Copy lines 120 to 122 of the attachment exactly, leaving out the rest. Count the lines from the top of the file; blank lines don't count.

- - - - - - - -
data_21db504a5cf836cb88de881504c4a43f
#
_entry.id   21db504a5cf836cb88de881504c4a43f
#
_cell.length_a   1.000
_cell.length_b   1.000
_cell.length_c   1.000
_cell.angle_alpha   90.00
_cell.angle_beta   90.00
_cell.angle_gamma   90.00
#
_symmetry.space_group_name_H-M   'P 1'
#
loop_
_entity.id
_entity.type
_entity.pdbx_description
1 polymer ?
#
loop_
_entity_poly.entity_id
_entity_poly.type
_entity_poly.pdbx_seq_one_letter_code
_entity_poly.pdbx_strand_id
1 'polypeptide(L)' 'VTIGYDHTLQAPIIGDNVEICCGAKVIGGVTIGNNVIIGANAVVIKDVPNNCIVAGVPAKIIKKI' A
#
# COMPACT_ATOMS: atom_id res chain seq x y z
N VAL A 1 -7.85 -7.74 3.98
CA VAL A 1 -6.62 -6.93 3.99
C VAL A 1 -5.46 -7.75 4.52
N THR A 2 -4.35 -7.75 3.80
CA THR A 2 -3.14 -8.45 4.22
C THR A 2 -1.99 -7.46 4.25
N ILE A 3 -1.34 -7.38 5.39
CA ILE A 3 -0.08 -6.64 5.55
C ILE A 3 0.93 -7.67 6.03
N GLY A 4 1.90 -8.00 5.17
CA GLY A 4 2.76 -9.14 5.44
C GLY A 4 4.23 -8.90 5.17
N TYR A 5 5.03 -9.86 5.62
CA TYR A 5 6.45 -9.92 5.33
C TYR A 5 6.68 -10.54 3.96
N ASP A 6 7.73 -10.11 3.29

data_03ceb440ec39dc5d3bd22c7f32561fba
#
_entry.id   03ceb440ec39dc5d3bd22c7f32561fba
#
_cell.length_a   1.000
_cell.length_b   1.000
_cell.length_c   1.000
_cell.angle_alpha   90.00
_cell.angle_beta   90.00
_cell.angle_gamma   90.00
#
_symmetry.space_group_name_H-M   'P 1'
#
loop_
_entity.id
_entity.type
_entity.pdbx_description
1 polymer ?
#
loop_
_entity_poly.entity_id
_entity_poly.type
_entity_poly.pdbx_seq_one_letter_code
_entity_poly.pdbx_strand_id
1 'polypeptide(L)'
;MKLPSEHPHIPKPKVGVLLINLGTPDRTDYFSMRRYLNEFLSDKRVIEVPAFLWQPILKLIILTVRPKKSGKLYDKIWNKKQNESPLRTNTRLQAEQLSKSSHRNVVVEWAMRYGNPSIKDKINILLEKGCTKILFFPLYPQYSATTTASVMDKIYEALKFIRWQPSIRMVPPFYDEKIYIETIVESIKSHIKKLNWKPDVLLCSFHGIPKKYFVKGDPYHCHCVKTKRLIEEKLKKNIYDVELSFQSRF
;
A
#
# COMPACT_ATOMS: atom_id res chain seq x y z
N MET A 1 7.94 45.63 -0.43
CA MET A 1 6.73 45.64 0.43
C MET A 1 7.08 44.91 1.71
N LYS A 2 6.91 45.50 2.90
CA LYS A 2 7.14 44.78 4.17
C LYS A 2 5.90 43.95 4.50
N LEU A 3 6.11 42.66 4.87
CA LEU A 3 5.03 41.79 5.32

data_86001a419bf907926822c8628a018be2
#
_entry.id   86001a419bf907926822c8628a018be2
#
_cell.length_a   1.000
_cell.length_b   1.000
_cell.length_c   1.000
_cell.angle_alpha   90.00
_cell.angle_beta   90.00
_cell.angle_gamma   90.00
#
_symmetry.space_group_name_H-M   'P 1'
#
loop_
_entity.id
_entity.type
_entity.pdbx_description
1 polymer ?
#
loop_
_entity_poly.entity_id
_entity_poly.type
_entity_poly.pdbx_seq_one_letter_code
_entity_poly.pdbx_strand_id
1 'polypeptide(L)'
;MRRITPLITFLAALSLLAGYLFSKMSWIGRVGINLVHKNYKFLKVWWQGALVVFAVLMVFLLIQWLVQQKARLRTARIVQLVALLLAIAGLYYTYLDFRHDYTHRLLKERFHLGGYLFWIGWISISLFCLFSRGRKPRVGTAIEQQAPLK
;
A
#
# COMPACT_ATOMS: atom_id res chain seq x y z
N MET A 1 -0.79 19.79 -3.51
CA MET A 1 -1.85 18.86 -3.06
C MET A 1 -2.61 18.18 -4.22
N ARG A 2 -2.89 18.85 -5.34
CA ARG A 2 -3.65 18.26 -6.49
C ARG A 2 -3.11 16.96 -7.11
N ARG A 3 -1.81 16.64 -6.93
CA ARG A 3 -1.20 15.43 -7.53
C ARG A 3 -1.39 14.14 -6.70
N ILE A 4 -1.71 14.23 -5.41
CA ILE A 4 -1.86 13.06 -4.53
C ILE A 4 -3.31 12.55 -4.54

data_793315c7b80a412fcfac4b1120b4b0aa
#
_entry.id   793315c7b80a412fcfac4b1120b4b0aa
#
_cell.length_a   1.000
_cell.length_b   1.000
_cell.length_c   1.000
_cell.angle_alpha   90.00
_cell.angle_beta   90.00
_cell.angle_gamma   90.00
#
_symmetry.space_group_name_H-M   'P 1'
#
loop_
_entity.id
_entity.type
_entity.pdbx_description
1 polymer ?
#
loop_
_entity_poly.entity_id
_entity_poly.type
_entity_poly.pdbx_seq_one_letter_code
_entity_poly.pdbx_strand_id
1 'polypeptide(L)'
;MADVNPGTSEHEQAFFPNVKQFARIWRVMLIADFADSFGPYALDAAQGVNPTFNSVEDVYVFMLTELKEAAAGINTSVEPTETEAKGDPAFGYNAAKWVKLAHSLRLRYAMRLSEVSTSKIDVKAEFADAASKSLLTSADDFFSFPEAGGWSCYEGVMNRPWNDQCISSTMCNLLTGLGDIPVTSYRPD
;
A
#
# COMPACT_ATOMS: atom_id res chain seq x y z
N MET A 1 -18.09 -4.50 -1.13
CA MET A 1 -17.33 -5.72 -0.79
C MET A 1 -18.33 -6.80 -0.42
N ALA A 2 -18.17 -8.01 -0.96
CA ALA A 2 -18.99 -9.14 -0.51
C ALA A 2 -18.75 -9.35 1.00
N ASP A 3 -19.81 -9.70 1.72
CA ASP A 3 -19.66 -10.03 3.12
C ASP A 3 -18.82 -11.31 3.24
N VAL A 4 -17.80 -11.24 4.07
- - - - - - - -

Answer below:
C ARG A 3 -1.39 14.14 -6.70
N ILE A 4 -1.71 14.23 -5.41
CA ILE A 4 -1.86 13.06 -4.53